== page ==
- Corporate profit growth is inevitably tied to household demand. Without the capacity to spend, growth will remain constrained, absent a rise in debt. Australian households, given debt levels and ten year lows in the savings rate, are in a relatively weak position compared to many other countries. The potential for very weak domestic demand should not be taken lightly, as it has direct implications for investment portfolios. Our bias remains to global equities. Within the mix, companies that may benefit from fiscal largesse to mid and lower income groups could be a direct beneficiary.
We have recently added Quay Global Real Estate Fund as part of our international equity allocation. Although the fund has a CPI + 5% p.a. target and is index agnostic, the reference benchmark for most funds in the sector is the FTSE EPRA/NAREIT Developed Index. This index represents the performance of global listed real estate companies where the predominant activities are the ownership, disposal and development of income-producing real estate. Many funds chose to exclude those that have a high level of operational activity such as Lend Lease in AREITs. Similar to broader global equity indices, the US makes up over half of the overall market cap with retail and office space the two biggest sectors. Currently, Quay has a zero weighting to office and is nearly 50% underweight retail.
The level of concentration is the main differentiator between global and Australian listed property indices. The S&P/ASX 300 A-REIT Index comprises 29 stocks, whereas The FTSE EPRA/NAREIT Developed Index has nearly 10 times at 337. The Australian sector is dominated by two stocks, Scentre Group and Goodman Group, which makes up nearly 35% of the index. and will inevitably skew the index performance to these two. The largest exposure for GREITs is retail giant Simon Property Group, which only makes up 3.7% of the index.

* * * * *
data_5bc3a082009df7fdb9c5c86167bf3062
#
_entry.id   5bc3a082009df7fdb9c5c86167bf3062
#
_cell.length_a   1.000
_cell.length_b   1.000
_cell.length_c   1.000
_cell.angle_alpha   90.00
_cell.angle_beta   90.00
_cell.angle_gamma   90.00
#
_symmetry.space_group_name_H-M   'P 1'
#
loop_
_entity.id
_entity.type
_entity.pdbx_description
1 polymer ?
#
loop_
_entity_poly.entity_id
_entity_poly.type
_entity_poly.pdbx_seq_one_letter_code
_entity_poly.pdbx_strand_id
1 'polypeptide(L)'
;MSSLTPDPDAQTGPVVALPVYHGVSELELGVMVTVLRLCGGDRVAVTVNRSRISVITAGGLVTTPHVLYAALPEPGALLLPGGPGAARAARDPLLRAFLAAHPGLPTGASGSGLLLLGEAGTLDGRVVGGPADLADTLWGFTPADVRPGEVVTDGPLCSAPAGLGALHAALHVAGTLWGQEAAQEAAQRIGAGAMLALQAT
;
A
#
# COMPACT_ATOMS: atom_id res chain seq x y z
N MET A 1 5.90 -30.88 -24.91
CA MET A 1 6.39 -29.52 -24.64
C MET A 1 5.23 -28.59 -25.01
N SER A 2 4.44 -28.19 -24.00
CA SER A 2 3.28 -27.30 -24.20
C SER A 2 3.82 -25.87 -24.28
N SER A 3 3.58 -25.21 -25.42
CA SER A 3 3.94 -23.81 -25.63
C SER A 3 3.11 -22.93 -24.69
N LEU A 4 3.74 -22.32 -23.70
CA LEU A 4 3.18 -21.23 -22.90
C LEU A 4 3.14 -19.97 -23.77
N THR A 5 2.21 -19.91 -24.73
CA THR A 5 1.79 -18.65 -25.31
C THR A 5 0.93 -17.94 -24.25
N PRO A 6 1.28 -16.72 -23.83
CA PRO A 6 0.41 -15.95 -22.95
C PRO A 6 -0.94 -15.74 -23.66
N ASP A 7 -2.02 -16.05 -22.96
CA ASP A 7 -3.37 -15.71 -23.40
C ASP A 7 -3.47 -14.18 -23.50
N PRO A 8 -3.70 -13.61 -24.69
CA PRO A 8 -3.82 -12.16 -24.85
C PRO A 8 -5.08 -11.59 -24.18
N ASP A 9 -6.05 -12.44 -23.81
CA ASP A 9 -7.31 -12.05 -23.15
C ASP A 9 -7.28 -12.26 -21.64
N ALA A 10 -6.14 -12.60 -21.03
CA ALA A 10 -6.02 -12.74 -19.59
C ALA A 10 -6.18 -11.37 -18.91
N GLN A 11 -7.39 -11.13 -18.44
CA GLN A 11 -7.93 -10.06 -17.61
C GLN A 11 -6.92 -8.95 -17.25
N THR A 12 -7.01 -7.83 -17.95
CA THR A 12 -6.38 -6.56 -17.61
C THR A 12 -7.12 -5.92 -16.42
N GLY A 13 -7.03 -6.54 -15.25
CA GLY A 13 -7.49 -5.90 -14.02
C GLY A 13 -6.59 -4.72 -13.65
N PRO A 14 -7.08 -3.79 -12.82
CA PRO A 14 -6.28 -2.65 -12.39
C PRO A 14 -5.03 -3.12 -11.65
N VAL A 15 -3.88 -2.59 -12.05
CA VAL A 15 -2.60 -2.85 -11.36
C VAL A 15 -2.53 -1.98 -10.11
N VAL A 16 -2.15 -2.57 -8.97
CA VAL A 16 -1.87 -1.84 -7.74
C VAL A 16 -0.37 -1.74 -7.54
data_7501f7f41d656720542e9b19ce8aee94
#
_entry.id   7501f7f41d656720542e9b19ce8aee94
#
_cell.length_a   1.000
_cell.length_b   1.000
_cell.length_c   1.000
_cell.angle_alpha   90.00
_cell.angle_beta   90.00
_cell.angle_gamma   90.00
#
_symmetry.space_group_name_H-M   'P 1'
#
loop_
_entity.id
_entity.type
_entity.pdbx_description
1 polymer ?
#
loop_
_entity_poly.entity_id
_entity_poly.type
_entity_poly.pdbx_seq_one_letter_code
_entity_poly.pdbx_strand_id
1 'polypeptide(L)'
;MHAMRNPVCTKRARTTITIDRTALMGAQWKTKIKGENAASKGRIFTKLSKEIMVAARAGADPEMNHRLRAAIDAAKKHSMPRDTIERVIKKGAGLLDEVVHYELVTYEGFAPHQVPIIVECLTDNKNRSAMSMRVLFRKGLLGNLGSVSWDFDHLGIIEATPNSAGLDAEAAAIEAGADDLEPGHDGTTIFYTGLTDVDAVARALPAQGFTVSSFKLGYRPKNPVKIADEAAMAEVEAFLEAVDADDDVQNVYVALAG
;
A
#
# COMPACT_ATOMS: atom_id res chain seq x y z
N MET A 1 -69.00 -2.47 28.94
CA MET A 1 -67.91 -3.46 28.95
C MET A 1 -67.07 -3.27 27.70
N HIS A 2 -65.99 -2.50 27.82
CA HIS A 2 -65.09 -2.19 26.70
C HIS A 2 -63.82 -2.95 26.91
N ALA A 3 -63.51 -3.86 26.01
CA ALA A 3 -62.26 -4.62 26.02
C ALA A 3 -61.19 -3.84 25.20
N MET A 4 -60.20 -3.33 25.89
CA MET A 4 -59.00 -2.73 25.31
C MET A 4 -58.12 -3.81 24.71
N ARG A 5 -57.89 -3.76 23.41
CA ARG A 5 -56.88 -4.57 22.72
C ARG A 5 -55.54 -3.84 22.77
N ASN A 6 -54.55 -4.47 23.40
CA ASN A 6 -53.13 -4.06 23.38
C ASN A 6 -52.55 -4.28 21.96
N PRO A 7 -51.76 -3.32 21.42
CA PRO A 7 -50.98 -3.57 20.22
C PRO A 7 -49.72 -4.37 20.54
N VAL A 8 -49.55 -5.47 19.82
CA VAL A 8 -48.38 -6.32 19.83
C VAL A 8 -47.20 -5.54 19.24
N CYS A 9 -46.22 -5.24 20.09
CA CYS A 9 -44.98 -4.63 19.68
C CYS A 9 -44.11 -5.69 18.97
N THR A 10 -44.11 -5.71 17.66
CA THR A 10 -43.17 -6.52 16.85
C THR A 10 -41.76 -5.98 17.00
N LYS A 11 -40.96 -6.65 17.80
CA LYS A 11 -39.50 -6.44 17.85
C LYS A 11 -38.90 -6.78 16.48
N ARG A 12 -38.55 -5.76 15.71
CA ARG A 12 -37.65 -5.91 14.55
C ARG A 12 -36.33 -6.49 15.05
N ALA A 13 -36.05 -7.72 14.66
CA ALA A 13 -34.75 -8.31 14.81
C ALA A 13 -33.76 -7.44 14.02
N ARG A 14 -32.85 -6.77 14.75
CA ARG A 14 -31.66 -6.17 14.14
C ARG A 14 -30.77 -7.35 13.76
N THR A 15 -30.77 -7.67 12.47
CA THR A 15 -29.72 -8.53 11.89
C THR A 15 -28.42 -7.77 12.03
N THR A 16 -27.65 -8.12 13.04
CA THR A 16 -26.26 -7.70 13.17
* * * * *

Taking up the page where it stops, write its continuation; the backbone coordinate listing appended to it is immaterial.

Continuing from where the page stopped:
The further noteworthy difference is the how the total returns are achieved. Global Listed Property is expected to offer a lower yield offset by a larger capital growth component. AREITs characteristically deliver a yield of around 4.5%-5%, whereas their global counterparts are around 3.8%.
Fixed Income Update
- Macquarie launch a new listed hybrid. We view the value of this security.
- We examine the Australian RMBS market following an article in the Australian that the sector is in trouble.
After the successful issuance of two long dated new hybrids from Westpac and NAB, Macquarie came to market last week. This hybrid (MQGPD) was done to raise new capital and is not a rollover of a maturing deal. On face value, the margin on offer appears tight, especially if compared to another higher yielding Macquarie AT1 security which is higher rated and trades in the US dollar OTC market. However, it does offer the benefit of a high cash coupon and lower franked component (at 45%), benefitting investors that do not value franking credits as much compared to hybrids issued by the major banks which are 100% franked.
In terms of the margin on offer, at BBSW 4.15-4.35% it is above the median for hybrids currently listed on the ASX at 3.6%. While it is priced at the top of the range of new issues done in the last 2 years, it is below where new issues came at in late 2015 through till early 2017.
New Issue margins for hybrids in the last 10 years
- While this security may be attractive for those preferring a larger cash coupon, we don’t view the margin on offer enough for the credit risk of a 7.5-year Macquarie hybrid. As this new issue does not coincide with a maturity, the question is why Macquarie has decided to raise capital. Is it because it is of the view that the cost of capital will be higher in the future (especially given the potential change of government and subsequent policy change)? Or is it capitalising on the strong demand from the other recent deals? Both potentially play a part.
The Residential Mortgage Backed Securities (RMBS) market in Australia remains in the spotlight as housing prices decline across the country. Fund managers that invest in RMBS will counter this with the robust structure of these bonds (protecting investor capital), relatively low arrears rates (likely because of the recourse nature of mortgages), and benign unemployment levels. However, a recent article in The Australian “Suncorp mortgage bond failure ‘a canary’” added to concerns that the $1.7 trillion RMBS market was under pressure.
This publication explains that “Suncorp has unexpectedly declared a residential mortgage bond worth $120 million may not repay all investors after the share of borrowers in arrears rose to a trigger point, putting the distributions in doubt.” Understandably many picked up on the article with Westpac’s head of securitisation swiftly responding with a note which included “This is not unprecedented, it is erroneous for some media reports to claim that this transaction is the first local mortgage bond to encounter difficulty since the global financial crisis.”